What If Republicans Proposed a Revenue-Neutral Carbon Tax?

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This isn’t going to happen, but I do think Zac Morgan is right to think that the climate change issue is a potentially huge opportunity for a hypothetical version of the Republican Party that’s willing to think a bit creatively about public policy:

The President’s triangulation on cap-and-trade and drilling is smart politics, designed to make supporting the energy bill more palatable for some Republicans. Rather than letting the President carve off a few Republicans, now would be a good time for the GOP to throw in a game-changer of our own by announcing support for a carbon tax, offset by reductions in the payroll tax.

Nothing could possibly flummox the left more.

Simply as a matter of legislative politics, you wouldn’t even need “the GOP” to do anything. It would just take a block of Senators—let’s say Senators Collins, Snowe, McCain, Brown, Kyl, Crapo, Risch, and Lemieux who all represent states with below-average emissions—got behind this plan. It would totally wreak havok with the progressive political coalition. Some greens would embrace it, and left-of-center economists would love it. At the same time I can already hear Dave Roberts denouncing it as another example of blinkered economist-think. You’d be making the tax code more regressive, so a lot of advocates for the poor would be opposed. It’s not clear where that would leave all the “green jobs” coalition work that’s been done.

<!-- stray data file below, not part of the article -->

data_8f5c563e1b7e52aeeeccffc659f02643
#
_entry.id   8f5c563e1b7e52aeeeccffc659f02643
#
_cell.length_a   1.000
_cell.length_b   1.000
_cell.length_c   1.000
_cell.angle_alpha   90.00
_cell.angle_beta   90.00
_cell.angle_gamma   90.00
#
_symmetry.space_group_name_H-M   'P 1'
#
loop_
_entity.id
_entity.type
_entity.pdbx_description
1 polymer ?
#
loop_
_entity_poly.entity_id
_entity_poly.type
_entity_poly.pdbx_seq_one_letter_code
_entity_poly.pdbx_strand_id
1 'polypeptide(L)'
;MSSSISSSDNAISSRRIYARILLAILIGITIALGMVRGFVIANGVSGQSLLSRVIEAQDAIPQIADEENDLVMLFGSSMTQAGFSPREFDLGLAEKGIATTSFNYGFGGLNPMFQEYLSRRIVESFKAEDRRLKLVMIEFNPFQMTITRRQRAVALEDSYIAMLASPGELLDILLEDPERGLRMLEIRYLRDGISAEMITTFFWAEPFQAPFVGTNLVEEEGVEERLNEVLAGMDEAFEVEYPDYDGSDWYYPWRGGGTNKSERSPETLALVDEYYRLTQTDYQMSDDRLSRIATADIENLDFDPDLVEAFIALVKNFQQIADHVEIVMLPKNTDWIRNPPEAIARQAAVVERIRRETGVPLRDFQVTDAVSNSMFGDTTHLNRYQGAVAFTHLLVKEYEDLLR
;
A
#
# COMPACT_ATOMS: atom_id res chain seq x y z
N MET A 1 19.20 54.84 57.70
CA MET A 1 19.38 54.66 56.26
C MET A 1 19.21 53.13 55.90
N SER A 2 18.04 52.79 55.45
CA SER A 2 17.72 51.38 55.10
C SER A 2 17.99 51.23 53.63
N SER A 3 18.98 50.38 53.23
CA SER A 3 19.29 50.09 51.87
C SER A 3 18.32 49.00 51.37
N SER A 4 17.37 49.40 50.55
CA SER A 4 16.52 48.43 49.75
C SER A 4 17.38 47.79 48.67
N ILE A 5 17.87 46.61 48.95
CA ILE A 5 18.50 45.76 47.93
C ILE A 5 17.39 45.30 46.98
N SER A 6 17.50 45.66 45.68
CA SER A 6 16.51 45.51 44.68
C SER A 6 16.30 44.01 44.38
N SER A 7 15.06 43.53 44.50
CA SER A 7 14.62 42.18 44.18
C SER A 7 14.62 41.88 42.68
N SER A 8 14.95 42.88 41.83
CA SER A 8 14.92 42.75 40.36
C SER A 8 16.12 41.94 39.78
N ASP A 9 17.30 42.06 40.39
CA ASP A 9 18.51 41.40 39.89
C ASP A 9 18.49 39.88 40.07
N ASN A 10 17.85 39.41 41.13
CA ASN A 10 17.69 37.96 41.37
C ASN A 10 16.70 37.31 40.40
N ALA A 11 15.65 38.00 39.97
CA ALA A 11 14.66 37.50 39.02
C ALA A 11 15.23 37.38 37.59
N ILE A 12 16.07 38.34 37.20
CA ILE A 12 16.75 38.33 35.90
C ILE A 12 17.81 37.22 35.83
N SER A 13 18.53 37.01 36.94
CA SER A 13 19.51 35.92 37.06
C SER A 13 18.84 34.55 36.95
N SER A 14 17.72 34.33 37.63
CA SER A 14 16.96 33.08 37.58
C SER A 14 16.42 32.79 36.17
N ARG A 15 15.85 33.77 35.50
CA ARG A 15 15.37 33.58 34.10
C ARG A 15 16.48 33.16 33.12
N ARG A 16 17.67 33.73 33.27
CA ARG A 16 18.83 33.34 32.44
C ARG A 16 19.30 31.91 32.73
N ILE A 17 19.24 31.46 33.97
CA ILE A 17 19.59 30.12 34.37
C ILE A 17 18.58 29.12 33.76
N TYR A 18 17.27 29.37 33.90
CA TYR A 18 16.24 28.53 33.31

And even people who find the idea intriguing would end up spending 60 percent of their time debating whether or not this was a poison pill designed to kill all momentum for energy reform. And if by some crazy miracle this coalition-jamming actually resulted in a revenue-neutral carbon tax, well, then, Republicans would have found a way to put a dent in carbon emissions while achieving their long-held goal of making the tax code more regressive. But my guess is that the first person to walk out on this plank would get reeled right in by Rush Limbaugh within moments.